While reflecting on the notion of memory, visual artist Marline Charbonneau uses archives to provoke emotions in order to link the past to the present. She agreed to answer our questions and share her work.
Can you introduce yourself in a few sentences?
I am Marline Charbonneau from Quebec (Canada) and I am a visual artist. I did my Visual Arts studies at university in Quebec City and a master’s degree in Arts Research in Aix-Marseille, France. Ever since I was a child, I always knew that I had an artist’s sensitivity as I would spend days exploring my creative nature by drawing.
The subject that has taken the biggest part in my artistic approach for over thirty years (already!) is Time. My source of inspiration is history. The great history, that of humanity, but also and above all, the small history, that of the family tree, of people in general and, in particular, family life. The inclusion, for the last ten years, of the human figure in my work induces a kind of poetry of time.
Can you explain what your art is about?
My work revolves around the temporality and the emotional potential of an archive. It is an approach directed towards the aspect of memory that the archive revives: its double vocation of archive-document and of archive-testimony of time, its memorial and emotional inscription in time and history. This research approach based upon archives questions the issues related to memory and offers a reflection on death and survival.
The staging of archives in my practice emphasizes their poetry, their attractive old-fashioned charm, their material characteristics, their imperfections, the traces of the passage of time, everything that contributes to producing a meaningful effect. These properties interact with each other and increase the evocative power of archives. The archive-document as an object is a bearer of meanings. Its staging stimulates, on the emotional level, an “emotional charge” with a strong evocative focus.
Through the manipulation of the historical archive-document, the photographic archive, the archive-object, I seek to establish emotional, sensory and intellectual links with and between the spectators. To bring to the forefront the evocative faculty of archives, their capacity to move, to recall forgotten things, to make them present to the mind in the present moment.
You use several techniques such as silkscreen. Can you tell us what attracted you to this technique?
I discovered my passion for silkscreen at the School of Visual Arts at Laval University. It has become my preferred medium. This technique allows the accumulation and superimposition of images. Also, photography, collage, drawing, paper making and digital photo editing are frequently combined in the elaboration of the silkscreen work.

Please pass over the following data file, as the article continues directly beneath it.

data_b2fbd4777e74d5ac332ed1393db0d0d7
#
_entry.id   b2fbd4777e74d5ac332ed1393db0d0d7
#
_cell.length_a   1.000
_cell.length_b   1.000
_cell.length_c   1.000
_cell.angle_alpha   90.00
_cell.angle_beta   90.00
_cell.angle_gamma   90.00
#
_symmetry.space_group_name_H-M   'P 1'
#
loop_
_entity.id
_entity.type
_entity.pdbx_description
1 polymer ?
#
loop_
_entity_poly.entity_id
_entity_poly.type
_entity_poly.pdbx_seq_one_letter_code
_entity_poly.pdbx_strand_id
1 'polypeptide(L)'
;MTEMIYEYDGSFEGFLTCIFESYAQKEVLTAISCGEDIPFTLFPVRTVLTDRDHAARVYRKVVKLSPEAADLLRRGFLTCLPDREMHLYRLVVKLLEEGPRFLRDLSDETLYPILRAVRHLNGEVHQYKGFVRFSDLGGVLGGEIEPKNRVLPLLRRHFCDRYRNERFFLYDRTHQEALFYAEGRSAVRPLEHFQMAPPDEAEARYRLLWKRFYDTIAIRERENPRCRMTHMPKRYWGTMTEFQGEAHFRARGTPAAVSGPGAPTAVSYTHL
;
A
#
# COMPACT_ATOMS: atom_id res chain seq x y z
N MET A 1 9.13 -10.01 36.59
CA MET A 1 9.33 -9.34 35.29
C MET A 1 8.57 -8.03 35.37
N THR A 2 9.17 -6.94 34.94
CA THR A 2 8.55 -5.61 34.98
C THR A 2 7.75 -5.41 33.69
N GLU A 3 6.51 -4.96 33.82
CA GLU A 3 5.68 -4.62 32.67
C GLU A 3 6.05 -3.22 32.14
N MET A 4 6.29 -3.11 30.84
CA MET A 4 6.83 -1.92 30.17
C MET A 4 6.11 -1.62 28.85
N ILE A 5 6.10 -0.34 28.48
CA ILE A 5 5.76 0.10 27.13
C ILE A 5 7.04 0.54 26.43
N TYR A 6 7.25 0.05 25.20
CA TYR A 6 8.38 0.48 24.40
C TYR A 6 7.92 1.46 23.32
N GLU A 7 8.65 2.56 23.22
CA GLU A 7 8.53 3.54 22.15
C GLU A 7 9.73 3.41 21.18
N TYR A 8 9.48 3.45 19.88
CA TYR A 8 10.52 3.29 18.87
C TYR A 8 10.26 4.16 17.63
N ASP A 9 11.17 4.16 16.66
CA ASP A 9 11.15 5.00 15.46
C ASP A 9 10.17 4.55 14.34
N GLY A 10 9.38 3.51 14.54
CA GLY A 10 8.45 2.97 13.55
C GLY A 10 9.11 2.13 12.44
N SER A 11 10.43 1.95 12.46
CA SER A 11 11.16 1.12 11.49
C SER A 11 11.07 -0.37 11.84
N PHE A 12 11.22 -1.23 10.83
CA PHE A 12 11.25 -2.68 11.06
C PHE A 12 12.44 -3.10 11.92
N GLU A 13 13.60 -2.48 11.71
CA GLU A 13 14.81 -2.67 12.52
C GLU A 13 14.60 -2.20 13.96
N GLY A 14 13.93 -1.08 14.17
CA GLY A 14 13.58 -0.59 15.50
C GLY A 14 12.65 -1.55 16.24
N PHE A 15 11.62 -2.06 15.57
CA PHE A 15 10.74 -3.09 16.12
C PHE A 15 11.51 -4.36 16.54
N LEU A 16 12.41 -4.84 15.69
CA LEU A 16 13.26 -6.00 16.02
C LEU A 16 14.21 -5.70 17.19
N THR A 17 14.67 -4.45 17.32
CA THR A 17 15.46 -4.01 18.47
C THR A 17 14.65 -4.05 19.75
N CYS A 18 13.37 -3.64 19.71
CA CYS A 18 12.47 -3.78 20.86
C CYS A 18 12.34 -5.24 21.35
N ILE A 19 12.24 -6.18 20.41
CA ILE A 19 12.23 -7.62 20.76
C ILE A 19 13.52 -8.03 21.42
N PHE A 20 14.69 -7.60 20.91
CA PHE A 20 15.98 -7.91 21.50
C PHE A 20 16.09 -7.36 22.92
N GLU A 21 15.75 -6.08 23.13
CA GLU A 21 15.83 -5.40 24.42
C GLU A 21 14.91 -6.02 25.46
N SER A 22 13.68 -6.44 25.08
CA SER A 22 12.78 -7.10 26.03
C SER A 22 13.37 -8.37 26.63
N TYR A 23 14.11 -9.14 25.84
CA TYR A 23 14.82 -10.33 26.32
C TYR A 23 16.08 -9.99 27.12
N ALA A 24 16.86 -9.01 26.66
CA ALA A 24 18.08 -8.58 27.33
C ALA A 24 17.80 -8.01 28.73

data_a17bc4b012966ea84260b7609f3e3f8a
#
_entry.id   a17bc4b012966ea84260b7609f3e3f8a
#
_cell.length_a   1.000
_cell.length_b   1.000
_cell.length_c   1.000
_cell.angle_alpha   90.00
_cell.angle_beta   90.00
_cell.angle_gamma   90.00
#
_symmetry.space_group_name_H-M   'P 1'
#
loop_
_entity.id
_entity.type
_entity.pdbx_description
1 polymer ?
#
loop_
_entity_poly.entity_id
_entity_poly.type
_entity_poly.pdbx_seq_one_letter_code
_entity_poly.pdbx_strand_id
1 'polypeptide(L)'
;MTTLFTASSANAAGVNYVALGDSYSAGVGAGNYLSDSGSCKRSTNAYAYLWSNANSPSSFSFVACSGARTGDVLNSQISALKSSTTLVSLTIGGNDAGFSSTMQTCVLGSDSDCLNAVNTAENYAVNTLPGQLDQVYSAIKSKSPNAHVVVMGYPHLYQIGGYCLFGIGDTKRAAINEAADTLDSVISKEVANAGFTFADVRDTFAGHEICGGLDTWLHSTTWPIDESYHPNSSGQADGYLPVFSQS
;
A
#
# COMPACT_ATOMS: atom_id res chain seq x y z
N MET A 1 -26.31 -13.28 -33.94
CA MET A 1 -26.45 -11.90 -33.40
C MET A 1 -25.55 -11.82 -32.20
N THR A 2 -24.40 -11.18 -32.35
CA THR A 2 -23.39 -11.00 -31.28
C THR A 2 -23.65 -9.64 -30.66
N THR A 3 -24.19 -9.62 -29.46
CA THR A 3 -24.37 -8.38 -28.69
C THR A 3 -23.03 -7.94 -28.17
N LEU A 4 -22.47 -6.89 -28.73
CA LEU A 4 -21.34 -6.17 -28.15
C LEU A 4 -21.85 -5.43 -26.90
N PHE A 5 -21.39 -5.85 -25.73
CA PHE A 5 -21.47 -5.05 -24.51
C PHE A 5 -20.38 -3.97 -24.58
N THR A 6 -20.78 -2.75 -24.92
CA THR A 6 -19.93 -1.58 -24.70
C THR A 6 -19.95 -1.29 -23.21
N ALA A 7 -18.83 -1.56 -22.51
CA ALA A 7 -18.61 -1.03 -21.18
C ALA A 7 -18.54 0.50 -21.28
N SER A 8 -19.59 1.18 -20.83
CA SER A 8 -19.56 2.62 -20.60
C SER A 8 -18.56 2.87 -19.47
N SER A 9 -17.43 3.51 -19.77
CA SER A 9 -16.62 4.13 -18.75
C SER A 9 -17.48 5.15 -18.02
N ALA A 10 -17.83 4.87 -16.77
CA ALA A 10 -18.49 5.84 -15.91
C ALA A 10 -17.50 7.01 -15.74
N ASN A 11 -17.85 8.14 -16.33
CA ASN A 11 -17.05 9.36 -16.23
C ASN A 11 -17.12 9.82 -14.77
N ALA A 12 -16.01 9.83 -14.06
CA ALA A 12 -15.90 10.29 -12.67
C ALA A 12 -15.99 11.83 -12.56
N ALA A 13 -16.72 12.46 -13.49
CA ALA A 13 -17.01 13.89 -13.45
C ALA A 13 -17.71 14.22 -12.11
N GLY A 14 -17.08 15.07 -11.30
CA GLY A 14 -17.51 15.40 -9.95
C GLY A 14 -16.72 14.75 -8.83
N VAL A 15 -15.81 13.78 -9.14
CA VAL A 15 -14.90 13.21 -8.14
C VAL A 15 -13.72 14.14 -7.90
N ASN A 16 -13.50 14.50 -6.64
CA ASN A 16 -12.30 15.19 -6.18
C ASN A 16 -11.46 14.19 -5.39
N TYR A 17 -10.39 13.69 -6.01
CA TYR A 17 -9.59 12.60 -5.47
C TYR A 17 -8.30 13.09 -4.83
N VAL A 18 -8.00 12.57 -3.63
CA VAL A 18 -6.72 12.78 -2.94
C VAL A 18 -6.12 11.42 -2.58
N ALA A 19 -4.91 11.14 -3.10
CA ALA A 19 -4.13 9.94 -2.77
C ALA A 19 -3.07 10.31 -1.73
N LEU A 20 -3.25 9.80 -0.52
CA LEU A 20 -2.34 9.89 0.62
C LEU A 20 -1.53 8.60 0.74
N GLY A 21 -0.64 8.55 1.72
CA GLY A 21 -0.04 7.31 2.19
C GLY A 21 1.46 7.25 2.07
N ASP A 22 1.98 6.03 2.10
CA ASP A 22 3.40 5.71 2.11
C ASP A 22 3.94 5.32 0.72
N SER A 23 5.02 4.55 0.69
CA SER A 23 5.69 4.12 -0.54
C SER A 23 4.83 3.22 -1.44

What is your main goal when working on a collection and what reaction do you seek to provoke in the public?
My artistisc intention is to encourage the resilience of archives, to allow their perpetuation through the emotion felts by the viewer. The “reactivation” of archives through artistic creation manages to no longer perceive the past as disappeared, but as still being contemporary.
I wish to create an unusual vision of the cycle of life. Archives would not be a trace of “what was,” but rather a present, living element, something that remains, a dialectic reversal.
Is there a piece or a collection that you have particularly enjoyed working on, that has particularly touched or inspired you?
One of tmy recent projects is the creation of an artist’s book as an art object, a long project spread over several years that required much rigor and meticulousness. It resulted in twenty-two numbered copies, entirely hand-bound, each delivered in its own box. It contributes to the documentation and the diffusion of my work.
This artist’s book is the catalog of the exhibition “Souvenirs fictionnels,” a body of work exhibited at the Salle l’Alternative in Baie-Comeau in 2016. The works in the exhibition are reproduced and commented on in a collection of images, formed as an exhibition catalog. Most of the comments in the catalog come from my master’s thesis.
You can see some of the steps in the making of this book on my YouTube channel: https://www.youtube.com/watch?v=Ef7nynIjsww
Do you have a project in the works right now that you can share with us?
I am currently planning a small book project in limited edition (about 25 copies), entirely silkscreen printed and hand-bound, which theme will be the family archive. Each book will be unique since it will be based upon archives provided by people in the community, from the North Shore region of Quebec or elsewhere.
Where can we find your work?
I am not currently exhibiting, but you can see my work online through my social networks:
My website: https://marlinecharbonneau.wordpress.com/
My YouTube channel: https://www.youtube.com/channel/UCg8adCARQu7lRdnSchYkUMQ
My professional Facebook page: https://www.facebook.com/marlinecharbonneau.ca
Finally, what can we wish for you in the future?
I hope to make my work known to as many people as possible and, through your magazine, to increase the number of visitors on my social networks!
We thank Marline for her time and her fascinating answers, and we invite you, dear readers, to visit her social networks to explore her work more deeply.
Any use or reproduction is strictly prohibited, it is strictly prohibited without the written permission of Marline Charbonneau, to use, reproduce, copy, in whole or in part, in any form whatsoever, the texts and images of this site protected by copyright law.